In addition to this natural beauty is the amazing Ladakhi culture that exists in the Valley. Dante mentioned “towns” in his post, but the small inhabited areas are really villages at the most. Rumbak, the largest village we stayed in (other than Chilling, which is a little bigger because a paved road goes there), consisted of 9 houses. As he said, the Valley is not accessible by road, has no running water anywhere, and no phone service (either land or cellular). Electricity is provided mostly by solar power, which heats water and lights a few small bulbs. To western eyes, the environment might be considered “inhospitable,” yet these people have lived a sustainable life off the land for hundreds, maybe thousands, of years. Their clever use of mountain streams in summer to irrigate their fields makes each village a green oasis in the middle of the arid mountains (a very welcome site to any weary hiker). Ladakhi houses are built of bricks, made on-site with mud, and are large and comfortable. Soft rugs line the floors of the kitchen and bedrooms, and there is lots of room (and endless cups of tea) for guests. Ladakhi toilets are dry composting toilets, which not only don’t smell much (not nearly as bad as portopotties in the states), but also result in fertilizer to use on the fields. Every Ladahki house has a beautiful vegetable garden, in addition to their fields and livestock (cattle, sheep, goats, etc).

Ladahki culture is primarily Tibetan Buddhist, so you see signs of the religion everywhere (stupas, mani-walls, monasteries, prayer rooms in each house, pictures of the Dalai Lama). It is hard not to feel a sense of spirituality when passing these sites, in such beautiful settings. Ladahki men and women work side-by-side, both in the house and in the fields. In each home we stayed in, both the husband and wife helped fix dinner, and were also out in the fields or garden during the day. Although it can be easy to idealize such cultures when looking in from the outside, everything we have learned about the Ladahkis shows that they are also a happy, fun-loving people. They live physically difficult lives in some ways, yet have built a culture and society that incorporates lots of time for fun, including festivals, relaxing with family, playing games, and chatting with friends. They are clearly happy people, who welcome guests into their homes with incredible hospitality and generosity.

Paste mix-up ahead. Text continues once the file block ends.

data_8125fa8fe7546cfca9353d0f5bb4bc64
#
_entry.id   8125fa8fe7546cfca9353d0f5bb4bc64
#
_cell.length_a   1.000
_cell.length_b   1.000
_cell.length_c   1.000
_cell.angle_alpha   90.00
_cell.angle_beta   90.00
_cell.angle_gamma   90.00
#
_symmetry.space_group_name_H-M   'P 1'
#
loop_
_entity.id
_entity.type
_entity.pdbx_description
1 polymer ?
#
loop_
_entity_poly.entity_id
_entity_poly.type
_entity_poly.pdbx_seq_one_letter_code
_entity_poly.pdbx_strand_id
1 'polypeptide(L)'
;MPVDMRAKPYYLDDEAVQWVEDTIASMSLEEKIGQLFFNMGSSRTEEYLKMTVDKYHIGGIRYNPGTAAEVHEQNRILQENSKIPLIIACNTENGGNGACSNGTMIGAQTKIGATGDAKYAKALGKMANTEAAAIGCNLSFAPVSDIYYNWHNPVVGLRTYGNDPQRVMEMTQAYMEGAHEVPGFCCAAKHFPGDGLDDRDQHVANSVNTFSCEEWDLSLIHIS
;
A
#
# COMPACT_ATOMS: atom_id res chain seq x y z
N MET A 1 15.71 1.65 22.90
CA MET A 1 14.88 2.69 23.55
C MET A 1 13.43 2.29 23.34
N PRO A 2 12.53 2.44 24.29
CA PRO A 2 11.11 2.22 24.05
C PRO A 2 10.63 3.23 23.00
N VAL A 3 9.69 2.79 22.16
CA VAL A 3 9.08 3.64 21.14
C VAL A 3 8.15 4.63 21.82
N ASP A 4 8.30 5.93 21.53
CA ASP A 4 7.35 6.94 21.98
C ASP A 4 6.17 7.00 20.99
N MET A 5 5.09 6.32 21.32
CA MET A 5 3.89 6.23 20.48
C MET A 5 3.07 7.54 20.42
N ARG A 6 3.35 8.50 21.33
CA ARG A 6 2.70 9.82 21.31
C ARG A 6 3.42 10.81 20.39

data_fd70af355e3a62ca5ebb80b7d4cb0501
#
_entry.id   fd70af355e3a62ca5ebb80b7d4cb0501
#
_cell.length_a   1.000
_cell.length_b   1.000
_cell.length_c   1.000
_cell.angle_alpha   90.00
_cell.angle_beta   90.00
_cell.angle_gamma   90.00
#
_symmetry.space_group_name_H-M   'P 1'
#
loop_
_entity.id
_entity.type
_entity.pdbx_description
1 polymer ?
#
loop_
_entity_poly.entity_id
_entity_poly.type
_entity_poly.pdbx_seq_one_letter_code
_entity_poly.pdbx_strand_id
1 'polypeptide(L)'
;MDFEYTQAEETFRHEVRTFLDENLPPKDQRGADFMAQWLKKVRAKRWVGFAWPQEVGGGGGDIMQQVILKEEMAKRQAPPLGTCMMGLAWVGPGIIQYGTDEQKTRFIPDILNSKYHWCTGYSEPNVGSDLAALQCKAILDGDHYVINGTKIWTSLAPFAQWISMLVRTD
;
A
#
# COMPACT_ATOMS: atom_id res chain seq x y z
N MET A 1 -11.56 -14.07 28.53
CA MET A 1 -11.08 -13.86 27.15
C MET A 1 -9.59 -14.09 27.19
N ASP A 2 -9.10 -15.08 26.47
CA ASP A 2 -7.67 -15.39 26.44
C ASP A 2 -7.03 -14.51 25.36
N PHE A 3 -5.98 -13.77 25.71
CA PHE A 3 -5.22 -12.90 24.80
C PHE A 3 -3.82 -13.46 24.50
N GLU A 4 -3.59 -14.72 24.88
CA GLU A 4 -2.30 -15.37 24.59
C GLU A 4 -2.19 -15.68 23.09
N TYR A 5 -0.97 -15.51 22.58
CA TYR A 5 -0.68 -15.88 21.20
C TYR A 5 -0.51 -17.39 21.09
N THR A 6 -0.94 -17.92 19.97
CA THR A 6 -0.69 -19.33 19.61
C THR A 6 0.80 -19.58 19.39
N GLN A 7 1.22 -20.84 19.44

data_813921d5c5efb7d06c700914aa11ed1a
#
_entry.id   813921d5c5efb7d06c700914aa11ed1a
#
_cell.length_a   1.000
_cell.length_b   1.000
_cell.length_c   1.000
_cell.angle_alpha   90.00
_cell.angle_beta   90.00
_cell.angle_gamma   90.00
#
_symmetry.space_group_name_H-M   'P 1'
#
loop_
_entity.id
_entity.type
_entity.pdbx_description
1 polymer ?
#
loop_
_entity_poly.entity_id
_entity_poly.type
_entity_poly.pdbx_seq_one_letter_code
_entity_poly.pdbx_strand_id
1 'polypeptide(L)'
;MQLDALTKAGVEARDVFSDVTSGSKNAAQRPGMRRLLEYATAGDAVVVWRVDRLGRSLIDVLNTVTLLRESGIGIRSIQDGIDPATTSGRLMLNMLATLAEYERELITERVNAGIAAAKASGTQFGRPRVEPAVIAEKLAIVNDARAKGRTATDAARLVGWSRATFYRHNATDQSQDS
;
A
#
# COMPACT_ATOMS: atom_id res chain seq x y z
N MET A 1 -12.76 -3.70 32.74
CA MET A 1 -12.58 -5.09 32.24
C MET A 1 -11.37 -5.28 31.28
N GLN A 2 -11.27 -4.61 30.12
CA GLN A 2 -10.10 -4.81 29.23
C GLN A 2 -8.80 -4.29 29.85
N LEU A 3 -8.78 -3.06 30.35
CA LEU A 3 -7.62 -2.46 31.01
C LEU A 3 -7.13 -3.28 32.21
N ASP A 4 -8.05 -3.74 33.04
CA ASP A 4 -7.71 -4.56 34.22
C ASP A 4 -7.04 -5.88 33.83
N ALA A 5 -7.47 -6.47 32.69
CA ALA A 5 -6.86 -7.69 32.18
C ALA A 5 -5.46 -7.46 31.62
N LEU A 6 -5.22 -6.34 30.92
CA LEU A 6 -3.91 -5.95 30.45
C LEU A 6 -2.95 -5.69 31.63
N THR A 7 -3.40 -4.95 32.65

Dante and I are off to meet Adi for dinner in a few minutes, since we fly out of Leh tomorrow. I feel that there is so much more I could write about our time here, but I will have to save it for another post or conversations once we get home. Julley! (Ladakhi word meaning hello, goodbye, thank you, you’re welcome…) :)

4 Responses to “India, Days 24-25: Shingo, Chilling, and Leh”

  1. Tony

    Wow, Dante should know better that they aren’t villages. The progression is cottage -> hamlet -> village -> town. :-)

    Btw, I posted this one at home, did it end up as spam?

  2. Suzanne

    I think you two need to write a book when you get back – in your spare time. :) You are both great writers and your descriptions are compelling. Actually, the Indian Tourism Development people should hire you!
    We get really excited when we see that you have submitted another blog. It makes our day. Please keep them coming as often as possible!

  3. Dante

    @Tony, yep, this comment went through just fine. Sorry for the misrepresentation of a village. I think you ‘get it’ all the same.

    @Suzanne, thanks! we’re enjoying hearing from everyone from home!

  4. Tony

    That’s the order in civ 4. Has being in India put you that far out of touch? 😛